The Arctic region has become a blind spot for international analysts. But contrary to the amount of reporting, the region is becoming a fulcrum for geopolitical competition among the three major powers, namely, Russia, China, and the USA. While relations between the United States and Russia continue to deteriorate in many areas, the Arctic offers an opportunity for cooperation. Russian apprehensions over China’s Arctic ambitions, in particular, could open up new possibilities for improving ties between Moscow and Washington.
Even though there are many divergences and priorities, the Arctic provides a platform for these two nations to work together against an overly ambitious China. Recently, the US 2nd Fleet Commander Vice Adm. Andrew “Woody” Lewis suggested cooperation with Russia in the Arctic, for the purpose of squashing China’s dreams of dominating the ice-capped region as a so-called ‘near-Arctic’ State.
Russia’s China challenge in the Arctic:
With climate change and global warming melting the polar ice cap, the Arctic is opening up to transportation, trading, and commercial activity. The new shipping routes opening up in the Arctic are supposed to shorten the distance between Europe and Asia.
Ideally, Russia, being an Arctic State, should have access to the new shipping routes towards Europe but China is trying to play spoilsport and this is why the Arctic Council seems to have got involved.
In fact, Russia has been consistently asserting its trading and transportation ambitions in the Arctic. When hundreds of ships and tankers got jammed up in the Suez Canal earlier this year, Russia made a big attempt to remind Europe about the utility of the Arctic and Russia’s Northern Sea Route in the region.
US-Russia and convergence of interests:
China has been working to strengthen its control over the global rare earth supply for decades, and its efforts have paid dividends. According to Reuters, which cited Canadian consulting firm Adamas Intelligence, the country produced nearly 90% of the world’s rare earth in 2020, and Beijing has already begun measures to secure Greenland’s rare earth supply. China’s monopoly on these elements allows it to control world prices and gives it a potent instrument to oppose sanctions imposed by the US and the EU.
In October 2020, then-US President Donald Trump signed an executive order aimed at increasing US production of rare earth minerals, citing both their importance in the development of military technologies and the necessity to circumvent China’s dominance of the global rare earth market. This endeavour has continued under US President Joe Biden, with the Departments of Defense and Energy both making moves to strengthen the country’s rare earth reserves.
According to Reuters, Russia’s Deputy Industry and Trade Minister Alexei Besprozvannykh expressed concern by declaring plans to invest $1.5 billion in order to position itself as the world’s second-largest manufacturer by 2030.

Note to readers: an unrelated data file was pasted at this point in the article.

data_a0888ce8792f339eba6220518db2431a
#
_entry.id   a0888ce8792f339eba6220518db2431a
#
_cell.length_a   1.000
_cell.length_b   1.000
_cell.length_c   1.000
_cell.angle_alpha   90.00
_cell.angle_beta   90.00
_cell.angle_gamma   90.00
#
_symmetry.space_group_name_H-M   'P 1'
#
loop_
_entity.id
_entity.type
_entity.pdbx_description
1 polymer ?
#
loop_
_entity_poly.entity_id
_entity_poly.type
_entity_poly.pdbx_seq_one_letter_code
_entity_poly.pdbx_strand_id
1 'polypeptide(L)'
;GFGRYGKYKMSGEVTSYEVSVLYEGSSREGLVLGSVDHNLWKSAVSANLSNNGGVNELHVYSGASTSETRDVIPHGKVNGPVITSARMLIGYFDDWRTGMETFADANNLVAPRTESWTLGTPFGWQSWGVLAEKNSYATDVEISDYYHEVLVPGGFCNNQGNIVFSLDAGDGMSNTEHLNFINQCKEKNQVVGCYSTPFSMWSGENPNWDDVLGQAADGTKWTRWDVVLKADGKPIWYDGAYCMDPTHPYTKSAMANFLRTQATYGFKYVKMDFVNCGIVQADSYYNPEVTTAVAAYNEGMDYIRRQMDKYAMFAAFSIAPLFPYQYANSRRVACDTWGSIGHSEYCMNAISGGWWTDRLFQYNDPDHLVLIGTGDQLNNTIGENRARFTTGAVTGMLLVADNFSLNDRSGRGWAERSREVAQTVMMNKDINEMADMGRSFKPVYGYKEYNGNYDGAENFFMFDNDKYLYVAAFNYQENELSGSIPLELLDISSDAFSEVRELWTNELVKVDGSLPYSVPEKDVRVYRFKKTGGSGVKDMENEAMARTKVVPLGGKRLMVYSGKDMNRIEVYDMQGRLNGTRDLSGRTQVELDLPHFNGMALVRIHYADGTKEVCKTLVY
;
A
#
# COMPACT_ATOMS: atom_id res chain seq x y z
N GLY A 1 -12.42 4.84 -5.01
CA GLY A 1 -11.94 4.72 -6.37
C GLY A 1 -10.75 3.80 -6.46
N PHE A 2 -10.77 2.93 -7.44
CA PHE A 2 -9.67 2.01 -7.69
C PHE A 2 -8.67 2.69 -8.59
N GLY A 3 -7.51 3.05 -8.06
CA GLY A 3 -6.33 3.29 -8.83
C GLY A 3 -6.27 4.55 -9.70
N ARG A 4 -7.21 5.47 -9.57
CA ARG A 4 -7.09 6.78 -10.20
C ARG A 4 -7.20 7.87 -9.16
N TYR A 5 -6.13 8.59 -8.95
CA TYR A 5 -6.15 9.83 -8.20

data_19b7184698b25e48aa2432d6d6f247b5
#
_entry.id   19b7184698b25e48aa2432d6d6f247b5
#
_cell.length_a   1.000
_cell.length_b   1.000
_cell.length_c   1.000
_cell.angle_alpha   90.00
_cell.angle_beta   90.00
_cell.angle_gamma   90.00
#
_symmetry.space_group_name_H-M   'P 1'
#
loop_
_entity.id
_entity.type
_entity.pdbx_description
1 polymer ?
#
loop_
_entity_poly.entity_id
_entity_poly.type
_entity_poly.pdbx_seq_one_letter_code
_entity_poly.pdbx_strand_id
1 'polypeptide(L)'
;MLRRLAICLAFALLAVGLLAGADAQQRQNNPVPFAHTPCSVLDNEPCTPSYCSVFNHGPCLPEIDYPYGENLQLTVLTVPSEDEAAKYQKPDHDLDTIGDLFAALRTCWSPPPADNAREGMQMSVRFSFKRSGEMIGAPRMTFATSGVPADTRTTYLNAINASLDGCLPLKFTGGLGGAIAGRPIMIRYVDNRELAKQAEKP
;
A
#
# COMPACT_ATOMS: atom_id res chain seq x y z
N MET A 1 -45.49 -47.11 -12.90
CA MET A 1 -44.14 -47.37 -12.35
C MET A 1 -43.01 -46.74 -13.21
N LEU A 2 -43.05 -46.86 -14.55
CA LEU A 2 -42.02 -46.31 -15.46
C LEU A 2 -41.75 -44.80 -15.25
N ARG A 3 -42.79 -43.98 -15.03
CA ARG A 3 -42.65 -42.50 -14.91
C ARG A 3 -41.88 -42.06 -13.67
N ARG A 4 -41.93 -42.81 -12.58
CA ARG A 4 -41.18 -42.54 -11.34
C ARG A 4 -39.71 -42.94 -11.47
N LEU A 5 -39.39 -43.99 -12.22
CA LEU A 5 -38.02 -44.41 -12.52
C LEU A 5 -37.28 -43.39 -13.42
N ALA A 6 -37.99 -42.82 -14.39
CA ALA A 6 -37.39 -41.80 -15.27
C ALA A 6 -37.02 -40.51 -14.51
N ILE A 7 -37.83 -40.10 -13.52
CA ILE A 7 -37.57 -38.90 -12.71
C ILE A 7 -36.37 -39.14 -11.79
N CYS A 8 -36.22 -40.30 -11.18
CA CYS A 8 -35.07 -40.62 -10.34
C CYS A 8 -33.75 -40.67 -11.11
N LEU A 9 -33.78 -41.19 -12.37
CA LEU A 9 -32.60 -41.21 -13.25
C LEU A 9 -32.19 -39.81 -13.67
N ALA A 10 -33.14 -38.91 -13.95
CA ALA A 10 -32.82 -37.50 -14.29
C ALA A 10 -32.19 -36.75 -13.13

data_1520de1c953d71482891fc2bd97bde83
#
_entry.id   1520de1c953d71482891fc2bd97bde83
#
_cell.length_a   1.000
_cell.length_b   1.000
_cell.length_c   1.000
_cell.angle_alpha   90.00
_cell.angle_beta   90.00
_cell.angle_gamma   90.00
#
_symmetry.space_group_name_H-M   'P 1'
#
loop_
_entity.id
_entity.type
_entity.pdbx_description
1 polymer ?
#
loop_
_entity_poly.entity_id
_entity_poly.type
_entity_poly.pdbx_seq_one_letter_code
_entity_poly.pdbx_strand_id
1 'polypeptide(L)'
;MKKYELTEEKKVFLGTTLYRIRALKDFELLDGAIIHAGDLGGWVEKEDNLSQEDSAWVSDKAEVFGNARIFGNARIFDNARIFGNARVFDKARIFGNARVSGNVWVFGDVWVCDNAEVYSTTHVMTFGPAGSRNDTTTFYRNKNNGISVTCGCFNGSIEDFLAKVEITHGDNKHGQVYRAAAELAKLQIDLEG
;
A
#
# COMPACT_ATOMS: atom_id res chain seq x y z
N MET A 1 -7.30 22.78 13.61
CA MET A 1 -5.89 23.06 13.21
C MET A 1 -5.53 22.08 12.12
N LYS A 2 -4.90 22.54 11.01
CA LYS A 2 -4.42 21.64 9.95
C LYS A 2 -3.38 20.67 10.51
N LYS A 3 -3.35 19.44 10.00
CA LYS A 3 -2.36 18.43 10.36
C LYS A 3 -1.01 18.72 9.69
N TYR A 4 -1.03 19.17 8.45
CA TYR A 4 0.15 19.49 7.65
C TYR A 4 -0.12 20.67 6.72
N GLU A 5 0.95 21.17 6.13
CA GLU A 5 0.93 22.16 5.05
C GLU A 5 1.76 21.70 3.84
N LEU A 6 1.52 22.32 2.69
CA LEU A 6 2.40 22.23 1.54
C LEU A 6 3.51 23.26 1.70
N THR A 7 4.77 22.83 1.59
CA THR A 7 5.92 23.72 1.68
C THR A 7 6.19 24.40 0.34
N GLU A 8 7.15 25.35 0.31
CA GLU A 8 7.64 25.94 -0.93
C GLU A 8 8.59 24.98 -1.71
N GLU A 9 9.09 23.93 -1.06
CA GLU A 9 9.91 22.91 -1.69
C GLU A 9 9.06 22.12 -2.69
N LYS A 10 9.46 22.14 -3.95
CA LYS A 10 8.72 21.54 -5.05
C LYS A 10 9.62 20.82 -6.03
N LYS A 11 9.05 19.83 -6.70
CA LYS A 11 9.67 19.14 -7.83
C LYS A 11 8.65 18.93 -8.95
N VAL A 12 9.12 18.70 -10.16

Despite rising Russian military and grey-zone actions in the Arctic, a recent policy paper from the Center for a New American Security (CNAS) stated that Moscow has signalled a willingness to engage with regional allies and that the US should not miss out on this opportunity: “Russia is likely attempting to utilise its [Arctic Council] leadership to position itself as a leader on par with the US, and to position itself as a defender of Arctic stability. These are not insignificant goals, and the US and its Arctic allies should take advantage of this opportunity to engage with the Russian chair to lessen tensions and take tiny measures toward regional stabilisation.”
They also suggested that Washington and its Arctic allies work to relaunch military-to-military talks between Arctic nations and establish a regional rules-of-the-road agreement that would define unacceptable behaviours, boosting regional stability, predictability, and security.
Russia and the United States are uniquely positioned to craft a treaty as global powers, permanent members of both the Arctic Council and the United Nations Security Council, and states with Arctic territories. Such a treaty could also advance their shared interests in combating climate change and protecting biodiversity in the region.
Furthermore, the US could respond to Washington’s and Moscow’s shared concerns about China’s growing Arctic ambitions by inviting Russia to co-lead the development of an international legal instrument that would ensure China’s and other non-Arctic states’ involvement in the region is properly regulated. While all these steps can be follow-ups, the US should positively respond to Russia’s willingness for a bilateral understanding over the concerns of China’s growing Arctic ambitions.